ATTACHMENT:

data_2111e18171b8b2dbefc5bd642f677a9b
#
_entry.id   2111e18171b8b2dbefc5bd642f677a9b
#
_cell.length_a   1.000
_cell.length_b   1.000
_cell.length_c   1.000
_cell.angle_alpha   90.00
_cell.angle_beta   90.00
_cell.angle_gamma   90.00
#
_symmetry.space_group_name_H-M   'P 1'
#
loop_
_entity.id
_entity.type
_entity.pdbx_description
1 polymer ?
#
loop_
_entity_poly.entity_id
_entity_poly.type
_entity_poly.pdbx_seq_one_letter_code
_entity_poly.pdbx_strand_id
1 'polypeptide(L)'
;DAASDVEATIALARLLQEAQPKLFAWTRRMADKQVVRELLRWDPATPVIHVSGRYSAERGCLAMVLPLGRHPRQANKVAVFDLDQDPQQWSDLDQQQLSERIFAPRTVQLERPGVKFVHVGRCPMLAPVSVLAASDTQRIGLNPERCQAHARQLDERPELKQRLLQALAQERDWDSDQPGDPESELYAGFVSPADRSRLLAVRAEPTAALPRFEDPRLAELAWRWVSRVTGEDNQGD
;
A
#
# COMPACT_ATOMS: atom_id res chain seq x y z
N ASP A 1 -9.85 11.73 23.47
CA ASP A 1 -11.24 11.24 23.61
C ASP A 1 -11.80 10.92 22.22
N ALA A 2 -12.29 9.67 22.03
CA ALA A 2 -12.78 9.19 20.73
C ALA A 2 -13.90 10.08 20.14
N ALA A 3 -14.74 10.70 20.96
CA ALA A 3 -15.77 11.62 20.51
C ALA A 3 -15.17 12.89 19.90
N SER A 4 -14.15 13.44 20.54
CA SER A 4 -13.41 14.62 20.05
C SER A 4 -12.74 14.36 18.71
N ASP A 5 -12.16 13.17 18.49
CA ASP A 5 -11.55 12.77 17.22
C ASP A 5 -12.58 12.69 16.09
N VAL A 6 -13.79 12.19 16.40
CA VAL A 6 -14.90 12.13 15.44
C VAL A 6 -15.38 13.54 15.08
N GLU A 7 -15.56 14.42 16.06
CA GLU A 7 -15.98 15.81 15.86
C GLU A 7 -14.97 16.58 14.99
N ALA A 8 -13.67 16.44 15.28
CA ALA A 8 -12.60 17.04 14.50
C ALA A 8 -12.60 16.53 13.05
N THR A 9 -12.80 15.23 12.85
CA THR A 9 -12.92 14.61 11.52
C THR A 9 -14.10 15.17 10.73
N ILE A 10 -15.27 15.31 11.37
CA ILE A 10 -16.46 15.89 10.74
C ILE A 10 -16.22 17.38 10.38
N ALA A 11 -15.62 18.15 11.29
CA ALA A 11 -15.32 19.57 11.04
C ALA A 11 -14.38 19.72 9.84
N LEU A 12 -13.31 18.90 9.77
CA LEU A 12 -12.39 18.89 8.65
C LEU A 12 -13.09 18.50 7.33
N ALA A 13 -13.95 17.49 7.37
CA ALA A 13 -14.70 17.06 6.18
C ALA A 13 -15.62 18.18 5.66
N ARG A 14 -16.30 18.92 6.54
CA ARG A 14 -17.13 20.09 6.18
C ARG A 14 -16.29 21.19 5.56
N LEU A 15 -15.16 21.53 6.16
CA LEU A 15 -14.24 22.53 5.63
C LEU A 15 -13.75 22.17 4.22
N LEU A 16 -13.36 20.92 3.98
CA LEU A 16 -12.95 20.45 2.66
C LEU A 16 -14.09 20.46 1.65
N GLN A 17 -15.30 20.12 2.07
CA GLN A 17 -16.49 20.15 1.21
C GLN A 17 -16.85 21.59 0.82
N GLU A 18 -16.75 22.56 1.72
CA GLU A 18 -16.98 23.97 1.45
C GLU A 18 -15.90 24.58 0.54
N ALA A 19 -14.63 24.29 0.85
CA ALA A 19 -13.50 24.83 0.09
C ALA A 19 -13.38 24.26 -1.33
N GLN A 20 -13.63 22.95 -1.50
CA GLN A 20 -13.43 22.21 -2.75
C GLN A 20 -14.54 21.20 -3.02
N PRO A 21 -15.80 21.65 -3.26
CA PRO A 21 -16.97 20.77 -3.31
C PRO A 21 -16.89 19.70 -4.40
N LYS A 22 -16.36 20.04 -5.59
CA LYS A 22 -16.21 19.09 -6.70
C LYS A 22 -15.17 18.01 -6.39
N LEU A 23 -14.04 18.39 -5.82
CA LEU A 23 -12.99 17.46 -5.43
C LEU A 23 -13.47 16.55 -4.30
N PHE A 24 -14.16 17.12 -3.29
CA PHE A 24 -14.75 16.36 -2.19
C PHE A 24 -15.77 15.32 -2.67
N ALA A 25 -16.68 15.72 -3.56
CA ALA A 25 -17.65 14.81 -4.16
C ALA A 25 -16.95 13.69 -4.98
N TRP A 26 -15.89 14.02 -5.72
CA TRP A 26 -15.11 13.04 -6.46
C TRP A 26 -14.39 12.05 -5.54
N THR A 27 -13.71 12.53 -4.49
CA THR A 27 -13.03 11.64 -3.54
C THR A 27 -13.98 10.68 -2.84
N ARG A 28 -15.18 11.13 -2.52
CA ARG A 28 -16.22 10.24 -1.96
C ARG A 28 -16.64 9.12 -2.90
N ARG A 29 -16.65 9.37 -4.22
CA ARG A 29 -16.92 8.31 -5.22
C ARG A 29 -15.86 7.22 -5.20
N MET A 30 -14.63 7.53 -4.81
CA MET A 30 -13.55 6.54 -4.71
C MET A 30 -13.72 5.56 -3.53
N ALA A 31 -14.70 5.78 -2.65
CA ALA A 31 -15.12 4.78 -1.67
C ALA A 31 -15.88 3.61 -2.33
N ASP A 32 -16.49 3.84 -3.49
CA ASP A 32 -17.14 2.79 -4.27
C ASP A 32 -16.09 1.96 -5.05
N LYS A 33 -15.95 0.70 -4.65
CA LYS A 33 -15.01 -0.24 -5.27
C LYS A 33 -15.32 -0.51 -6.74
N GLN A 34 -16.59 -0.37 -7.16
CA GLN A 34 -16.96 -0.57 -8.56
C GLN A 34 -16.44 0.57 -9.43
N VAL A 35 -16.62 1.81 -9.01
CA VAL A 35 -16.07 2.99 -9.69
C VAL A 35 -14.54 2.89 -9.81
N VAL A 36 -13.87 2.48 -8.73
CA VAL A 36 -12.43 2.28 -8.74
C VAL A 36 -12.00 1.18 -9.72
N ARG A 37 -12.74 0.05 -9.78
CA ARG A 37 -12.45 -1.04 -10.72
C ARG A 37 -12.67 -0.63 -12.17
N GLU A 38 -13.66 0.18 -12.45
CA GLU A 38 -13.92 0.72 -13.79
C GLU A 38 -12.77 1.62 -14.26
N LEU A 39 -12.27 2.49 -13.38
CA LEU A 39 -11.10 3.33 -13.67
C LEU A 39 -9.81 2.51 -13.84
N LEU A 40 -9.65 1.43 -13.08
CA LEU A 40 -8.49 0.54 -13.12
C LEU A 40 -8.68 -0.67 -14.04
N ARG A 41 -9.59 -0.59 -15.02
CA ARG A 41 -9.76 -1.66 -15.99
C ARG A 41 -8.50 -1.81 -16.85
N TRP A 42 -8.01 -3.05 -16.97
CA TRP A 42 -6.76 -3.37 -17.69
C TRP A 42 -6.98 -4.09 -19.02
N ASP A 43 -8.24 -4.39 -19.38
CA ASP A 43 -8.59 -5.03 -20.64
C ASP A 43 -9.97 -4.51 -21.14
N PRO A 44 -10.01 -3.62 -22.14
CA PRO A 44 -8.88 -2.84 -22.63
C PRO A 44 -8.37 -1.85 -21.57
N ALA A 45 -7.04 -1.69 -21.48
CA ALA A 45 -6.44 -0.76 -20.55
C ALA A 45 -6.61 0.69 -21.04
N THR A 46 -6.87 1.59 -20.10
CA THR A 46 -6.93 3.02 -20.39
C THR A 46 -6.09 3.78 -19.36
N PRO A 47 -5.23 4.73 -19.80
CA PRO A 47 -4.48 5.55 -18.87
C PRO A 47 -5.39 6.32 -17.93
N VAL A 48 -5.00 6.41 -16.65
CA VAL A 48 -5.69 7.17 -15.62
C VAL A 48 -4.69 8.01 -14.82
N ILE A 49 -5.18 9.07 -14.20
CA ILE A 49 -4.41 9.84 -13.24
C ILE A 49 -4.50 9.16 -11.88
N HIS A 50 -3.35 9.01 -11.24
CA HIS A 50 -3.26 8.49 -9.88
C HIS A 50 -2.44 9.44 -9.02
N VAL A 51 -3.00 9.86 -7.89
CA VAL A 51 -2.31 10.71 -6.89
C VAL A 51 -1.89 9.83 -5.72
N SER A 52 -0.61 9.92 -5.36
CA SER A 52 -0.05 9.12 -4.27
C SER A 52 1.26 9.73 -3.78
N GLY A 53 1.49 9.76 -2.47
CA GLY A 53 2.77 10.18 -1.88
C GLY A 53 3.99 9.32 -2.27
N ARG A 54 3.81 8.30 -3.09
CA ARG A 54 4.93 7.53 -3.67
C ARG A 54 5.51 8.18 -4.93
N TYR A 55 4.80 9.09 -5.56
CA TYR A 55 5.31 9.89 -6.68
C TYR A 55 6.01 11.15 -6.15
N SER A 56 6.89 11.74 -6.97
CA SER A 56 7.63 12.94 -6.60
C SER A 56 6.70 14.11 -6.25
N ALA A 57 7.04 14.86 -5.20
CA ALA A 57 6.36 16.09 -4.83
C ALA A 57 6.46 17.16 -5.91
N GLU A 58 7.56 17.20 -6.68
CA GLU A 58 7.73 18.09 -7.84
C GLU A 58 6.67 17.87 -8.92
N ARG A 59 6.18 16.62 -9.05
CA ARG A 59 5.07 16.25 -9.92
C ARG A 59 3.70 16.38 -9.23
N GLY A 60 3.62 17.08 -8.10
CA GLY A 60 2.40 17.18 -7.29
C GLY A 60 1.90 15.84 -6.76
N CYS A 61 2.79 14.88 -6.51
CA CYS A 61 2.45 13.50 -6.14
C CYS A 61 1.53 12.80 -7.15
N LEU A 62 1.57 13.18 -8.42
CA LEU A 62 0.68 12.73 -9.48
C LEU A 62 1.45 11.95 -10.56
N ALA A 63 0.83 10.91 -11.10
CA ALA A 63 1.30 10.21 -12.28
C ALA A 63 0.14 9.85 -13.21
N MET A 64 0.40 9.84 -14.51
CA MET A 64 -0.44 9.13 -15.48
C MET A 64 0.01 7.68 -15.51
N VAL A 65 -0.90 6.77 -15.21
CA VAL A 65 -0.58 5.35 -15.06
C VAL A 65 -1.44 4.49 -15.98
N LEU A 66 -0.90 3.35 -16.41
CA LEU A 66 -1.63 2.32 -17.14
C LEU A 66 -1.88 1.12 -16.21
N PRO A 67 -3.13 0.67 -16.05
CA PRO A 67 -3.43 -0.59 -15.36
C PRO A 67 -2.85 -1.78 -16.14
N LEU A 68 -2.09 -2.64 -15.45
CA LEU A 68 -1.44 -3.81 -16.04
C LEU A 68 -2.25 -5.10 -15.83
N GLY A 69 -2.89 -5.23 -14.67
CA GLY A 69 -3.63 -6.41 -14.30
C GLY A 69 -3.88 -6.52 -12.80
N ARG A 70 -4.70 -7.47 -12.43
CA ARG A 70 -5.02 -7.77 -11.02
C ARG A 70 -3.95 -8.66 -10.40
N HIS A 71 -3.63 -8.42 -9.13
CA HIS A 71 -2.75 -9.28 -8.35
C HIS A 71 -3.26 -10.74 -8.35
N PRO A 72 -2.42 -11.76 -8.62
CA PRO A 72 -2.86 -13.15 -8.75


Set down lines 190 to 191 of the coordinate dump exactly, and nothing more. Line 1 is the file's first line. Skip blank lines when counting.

N ARG A 54 3.81 8.30 -3.09
CA ARG A 54 4.93 7.53 -3.67